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CAMA Controversy: Obadan Applauds Law, Carpets “Weeping” Church Leaders

As the Company and Allied Matters Act, CAMA, recently assented to by the President, Muhammadu Buhari continues to receive knocks and umbrage from various quarters particularly the Christian community under the umbrella of the Christian Association of Nigeria, CAN, a member of the clergy in Benin, the Edo State capital, has expressed a contrary view. Applauding the law, Peter Obadan, former deputy governor in the state and a reverend gentleman, declared that the protest by Christian leaders was not in the protective interest of their members.

The new Companies and Allied Matter Act, (“CAMA 2020” or “the Act”) signed into law August 7, and which repeals the outdated 1990 law, introduces new provisions to reflect modern commercial realities as well as reduce compliance costs and regulatory hurdles for businesses in the country.

The Christian Association of Nigeria, prominent church leaders, and some non-governmental organisations, have however been kicking and calling for its withdrawal. Of particular concern, especially to the church leaders, is Section 839 of the Act which they contend, seemed to give the government powers to control religious centres and NGOs. Rejecting the section, CAN, in a statement August 20, 2020 described the law as satanic, unacceptable, and reprehensible. The association called on President Buhari to return the law to the National Assembly for amendment and stop its implementation until the religious institutions are exempted from it.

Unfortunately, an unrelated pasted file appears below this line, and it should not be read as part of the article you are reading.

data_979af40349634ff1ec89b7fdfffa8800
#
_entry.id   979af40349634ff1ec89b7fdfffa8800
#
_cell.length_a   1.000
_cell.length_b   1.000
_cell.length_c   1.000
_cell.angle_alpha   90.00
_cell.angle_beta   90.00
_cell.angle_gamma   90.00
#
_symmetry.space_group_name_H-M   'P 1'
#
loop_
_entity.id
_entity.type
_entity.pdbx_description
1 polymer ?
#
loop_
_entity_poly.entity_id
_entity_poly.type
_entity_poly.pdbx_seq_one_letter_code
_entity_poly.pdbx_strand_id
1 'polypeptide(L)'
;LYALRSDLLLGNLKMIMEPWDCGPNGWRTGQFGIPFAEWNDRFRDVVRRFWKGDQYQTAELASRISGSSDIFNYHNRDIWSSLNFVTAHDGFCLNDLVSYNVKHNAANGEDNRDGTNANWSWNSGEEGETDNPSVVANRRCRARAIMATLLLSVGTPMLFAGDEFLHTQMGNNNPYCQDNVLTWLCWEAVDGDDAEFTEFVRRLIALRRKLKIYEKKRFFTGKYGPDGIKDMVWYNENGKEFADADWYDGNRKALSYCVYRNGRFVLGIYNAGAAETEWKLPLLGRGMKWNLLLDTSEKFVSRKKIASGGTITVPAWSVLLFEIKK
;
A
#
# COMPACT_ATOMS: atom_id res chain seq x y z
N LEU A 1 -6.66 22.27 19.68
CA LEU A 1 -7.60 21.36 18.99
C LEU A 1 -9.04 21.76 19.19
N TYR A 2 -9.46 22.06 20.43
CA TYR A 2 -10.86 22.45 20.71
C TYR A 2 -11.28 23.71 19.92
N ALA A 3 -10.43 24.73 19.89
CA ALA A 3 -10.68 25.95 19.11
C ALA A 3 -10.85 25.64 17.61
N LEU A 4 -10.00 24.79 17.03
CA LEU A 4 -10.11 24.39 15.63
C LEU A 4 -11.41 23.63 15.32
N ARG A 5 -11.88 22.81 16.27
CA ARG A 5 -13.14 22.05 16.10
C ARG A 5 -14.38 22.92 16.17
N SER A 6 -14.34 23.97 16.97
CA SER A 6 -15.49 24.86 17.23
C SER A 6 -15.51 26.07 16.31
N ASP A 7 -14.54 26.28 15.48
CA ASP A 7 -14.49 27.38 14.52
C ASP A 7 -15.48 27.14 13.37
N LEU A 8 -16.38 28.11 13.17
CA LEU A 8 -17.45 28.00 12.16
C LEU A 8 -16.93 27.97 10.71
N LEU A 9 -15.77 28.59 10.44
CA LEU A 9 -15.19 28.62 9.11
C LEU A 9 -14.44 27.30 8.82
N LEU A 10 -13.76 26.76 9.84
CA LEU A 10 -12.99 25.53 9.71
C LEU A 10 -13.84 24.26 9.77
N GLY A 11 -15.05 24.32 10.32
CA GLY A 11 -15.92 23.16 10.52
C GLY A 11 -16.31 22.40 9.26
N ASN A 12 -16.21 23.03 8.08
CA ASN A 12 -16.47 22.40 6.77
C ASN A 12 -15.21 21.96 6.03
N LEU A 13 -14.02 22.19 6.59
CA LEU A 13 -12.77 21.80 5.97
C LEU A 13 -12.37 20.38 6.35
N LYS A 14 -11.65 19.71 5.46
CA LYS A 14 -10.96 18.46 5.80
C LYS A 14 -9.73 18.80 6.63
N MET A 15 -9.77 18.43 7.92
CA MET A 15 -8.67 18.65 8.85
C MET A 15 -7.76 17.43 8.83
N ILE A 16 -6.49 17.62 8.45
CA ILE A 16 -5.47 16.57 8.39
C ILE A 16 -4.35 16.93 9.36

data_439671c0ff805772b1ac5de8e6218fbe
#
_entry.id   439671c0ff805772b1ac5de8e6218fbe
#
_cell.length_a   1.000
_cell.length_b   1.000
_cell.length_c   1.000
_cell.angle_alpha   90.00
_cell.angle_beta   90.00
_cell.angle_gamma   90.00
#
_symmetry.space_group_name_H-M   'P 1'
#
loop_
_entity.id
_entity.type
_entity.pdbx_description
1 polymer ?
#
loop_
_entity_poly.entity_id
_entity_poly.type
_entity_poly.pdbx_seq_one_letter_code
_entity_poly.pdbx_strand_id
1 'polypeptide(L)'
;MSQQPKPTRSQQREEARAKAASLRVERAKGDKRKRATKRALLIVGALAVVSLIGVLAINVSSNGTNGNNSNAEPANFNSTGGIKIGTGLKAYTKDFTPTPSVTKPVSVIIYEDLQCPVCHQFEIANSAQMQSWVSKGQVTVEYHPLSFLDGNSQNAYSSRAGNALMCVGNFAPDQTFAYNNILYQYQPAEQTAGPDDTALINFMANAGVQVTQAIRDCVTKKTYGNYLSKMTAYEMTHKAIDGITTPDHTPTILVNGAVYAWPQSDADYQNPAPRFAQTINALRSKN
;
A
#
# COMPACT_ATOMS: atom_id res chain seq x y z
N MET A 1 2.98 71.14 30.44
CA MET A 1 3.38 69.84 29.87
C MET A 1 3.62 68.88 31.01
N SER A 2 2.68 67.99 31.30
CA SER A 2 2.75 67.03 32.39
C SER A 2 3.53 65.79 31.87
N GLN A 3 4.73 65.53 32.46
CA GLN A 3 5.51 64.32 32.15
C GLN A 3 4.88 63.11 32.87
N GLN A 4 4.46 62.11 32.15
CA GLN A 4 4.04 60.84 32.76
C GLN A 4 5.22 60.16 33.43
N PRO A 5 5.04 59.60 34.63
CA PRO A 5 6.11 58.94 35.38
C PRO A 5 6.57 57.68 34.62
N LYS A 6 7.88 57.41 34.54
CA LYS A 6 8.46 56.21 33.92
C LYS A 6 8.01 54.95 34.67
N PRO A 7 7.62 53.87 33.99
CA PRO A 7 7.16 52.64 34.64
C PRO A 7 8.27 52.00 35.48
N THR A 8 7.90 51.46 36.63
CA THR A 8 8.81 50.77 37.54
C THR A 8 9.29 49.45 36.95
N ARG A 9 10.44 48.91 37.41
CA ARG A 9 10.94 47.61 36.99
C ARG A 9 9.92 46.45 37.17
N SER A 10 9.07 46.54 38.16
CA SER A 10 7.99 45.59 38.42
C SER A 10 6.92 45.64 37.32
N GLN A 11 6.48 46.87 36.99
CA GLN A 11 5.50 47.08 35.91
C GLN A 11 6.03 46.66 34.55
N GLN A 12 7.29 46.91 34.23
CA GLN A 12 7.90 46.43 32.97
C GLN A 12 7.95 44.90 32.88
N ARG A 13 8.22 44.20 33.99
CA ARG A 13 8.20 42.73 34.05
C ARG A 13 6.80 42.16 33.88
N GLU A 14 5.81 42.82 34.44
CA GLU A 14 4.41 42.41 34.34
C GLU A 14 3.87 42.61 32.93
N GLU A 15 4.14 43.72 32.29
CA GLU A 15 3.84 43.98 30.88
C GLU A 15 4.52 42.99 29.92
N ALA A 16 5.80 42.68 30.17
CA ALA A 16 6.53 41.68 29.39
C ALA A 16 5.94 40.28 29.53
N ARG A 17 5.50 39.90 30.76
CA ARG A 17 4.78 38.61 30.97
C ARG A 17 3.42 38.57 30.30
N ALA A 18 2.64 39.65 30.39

Special Assistant to the CAN President, Adebayo Oladeji, a pastor, who signed the statement, said while the association was not against the government fighting corruption, it however completely rejected the idea of bringing the church, which is technically grouped among the NGOs, under control of the government.

Frowning at what it described as the “satanic section” of the law – Section 839 (1) &(2), CAN noted that “it empowers the Commission to suspend trustees of an association (in this case, the church) and appoint the interim managers to manage the affairs of the association for some given reasons”. It insisted that the Church cannot be controlled by the government because of its spiritual responsibilities and obligations.

“It is an invitation to trouble that the government does not have power to manage. Let the government face the business of providing infrastructure for the people. Let them focus on better health provision, food, education, adequate security employment, etc. The government should not be a busy body in a matter that does not belong to it. The government does not have the technical expertise to run the church of God because of its spiritual nature.”

But stating his position on the issue in an interview with Tell, Obadan said “Unfortunately, I don’t agree with CAN”. According to him, “The section of the law we are weeping about is applicable in developed nations. The same law applies in UK wherein the Charity Commission becomes the watch dog of all NGOs. The import of this section passes the ownership of the Church to the members and not the self-proclaimed presidents and founders”.

Insisting that “No denomination is owned by a person, but rather by all the members with the singular objective of making heaven,” Obadan posited that “When a trustee entrusted with fiduciary responsibilities misappropriates or misapplies funds, after investigations and he is found wanting, he is dropped. And until the members vote in another trustee, the charity commission fills the gap; but to the best of my knowledge, they do not interfere with the spiritual activities of the Church”.

He explained that “Primarily, the sections of the law seek to control the excesses of trustees and I opine that this is what the Church leaders are protesting against”.

Peter Esechie Obadan Photo
Peter Esechie Obadan
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